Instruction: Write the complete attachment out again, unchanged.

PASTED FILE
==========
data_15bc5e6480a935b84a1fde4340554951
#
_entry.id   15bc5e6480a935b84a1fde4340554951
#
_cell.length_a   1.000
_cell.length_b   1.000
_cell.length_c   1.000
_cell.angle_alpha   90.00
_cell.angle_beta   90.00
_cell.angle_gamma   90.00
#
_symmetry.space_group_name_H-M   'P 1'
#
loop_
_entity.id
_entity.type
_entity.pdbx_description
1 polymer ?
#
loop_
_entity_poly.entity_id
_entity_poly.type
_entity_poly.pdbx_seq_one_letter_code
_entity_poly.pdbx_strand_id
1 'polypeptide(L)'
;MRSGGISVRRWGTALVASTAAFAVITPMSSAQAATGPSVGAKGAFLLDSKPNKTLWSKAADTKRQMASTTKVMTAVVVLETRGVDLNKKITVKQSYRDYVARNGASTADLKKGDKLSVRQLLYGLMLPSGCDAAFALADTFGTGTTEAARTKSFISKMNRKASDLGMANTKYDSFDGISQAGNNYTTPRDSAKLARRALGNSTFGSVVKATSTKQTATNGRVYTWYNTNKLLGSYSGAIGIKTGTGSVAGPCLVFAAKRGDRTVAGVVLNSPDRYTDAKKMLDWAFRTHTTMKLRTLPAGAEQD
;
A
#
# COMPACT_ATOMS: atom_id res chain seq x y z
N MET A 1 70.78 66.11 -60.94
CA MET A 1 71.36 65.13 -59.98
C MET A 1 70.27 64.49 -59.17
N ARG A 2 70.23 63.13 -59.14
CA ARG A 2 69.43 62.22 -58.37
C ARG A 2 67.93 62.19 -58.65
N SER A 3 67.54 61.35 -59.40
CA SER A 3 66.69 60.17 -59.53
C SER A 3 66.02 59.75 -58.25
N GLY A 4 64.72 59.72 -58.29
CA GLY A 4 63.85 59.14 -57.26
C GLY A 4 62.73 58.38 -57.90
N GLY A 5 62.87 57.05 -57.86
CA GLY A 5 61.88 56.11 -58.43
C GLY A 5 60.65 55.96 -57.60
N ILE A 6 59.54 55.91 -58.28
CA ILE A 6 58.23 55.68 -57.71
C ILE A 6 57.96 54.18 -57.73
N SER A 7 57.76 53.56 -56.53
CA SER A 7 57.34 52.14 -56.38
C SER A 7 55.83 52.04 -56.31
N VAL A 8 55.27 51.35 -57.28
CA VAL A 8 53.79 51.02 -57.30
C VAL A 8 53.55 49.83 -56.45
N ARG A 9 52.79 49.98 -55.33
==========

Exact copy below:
data_15bc5e6480a935b84a1fde4340554951
#
_entry.id   15bc5e6480a935b84a1fde4340554951
#
_cell.length_a   1.000
_cell.length_b   1.000
_cell.length_c   1.000
_cell.angle_alpha   90.00
_cell.angle_beta   90.00
_cell.angle_gamma   90.00
#
_symmetry.space_group_name_H-M   'P 1'
#
loop_
_entity.id
_entity.type
_entity.pdbx_description
1 polymer ?
#
loop_
_entity_poly.entity_id
_entity_poly.type
_entity_poly.pdbx_seq_one_letter_code
_entity_poly.pdbx_strand_id
1 'polypeptide(L)'
;MRSGGISVRRWGTALVASTAAFAVITPMSSAQAATGPSVGAKGAFLLDSKPNKTLWSKAADTKRQMASTTKVMTAVVVLETRGVDLNKKITVKQSYRDYVARNGASTADLKKGDKLSVRQLLYGLMLPSGCDAAFALADTFGTGTTEAARTKSFISKMNRKASDLGMANTKYDSFDGISQAGNNYTTPRDSAKLARRALGNSTFGSVVKATSTKQTATNGRVYTWYNTNKLLGSYSGAIGIKTGTGSVAGPCLVFAAKRGDRTVAGVVLNSPDRYTDAKKMLDWAFRTHTTMKLRTLPAGAEQD
;
A
#
# COMPACT_ATOMS: atom_id res chain seq x y z
N MET A 1 70.78 66.11 -60.94
CA MET A 1 71.36 65.13 -59.98
C MET A 1 70.27 64.49 -59.17
N ARG A 2 70.23 63.13 -59.14
CA ARG A 2 69.43 62.22 -58.37
C ARG A 2 67.93 62.19 -58.65
N SER A 3 67.54 61.35 -59.40
CA SER A 3 66.69 60.17 -59.53
C SER A 3 66.02 59.75 -58.25
N GLY A 4 64.72 59.72 -58.29
CA GLY A 4 63.85 59.14 -57.26
C GLY A 4 62.73 58.38 -57.90
N GLY A 5 62.87 57.05 -57.86
CA GLY A 5 61.88 56.11 -58.43
C GLY A 5 60.65 55.96 -57.60
N ILE A 6 59.54 55.91 -58.28
CA ILE A 6 58.23 55.68 -57.71
C ILE A 6 57.96 54.18 -57.73
N SER A 7 57.76 53.56 -56.53
CA SER A 7 57.34 52.14 -56.38
C SER A 7 55.83 52.04 -56.31
N VAL A 8 55.27 51.35 -57.28
CA VAL A 8 53.79 51.02 -57.30
C VAL A 8 53.55 49.83 -56.45
N ARG A 9 52.79 49.98 -55.33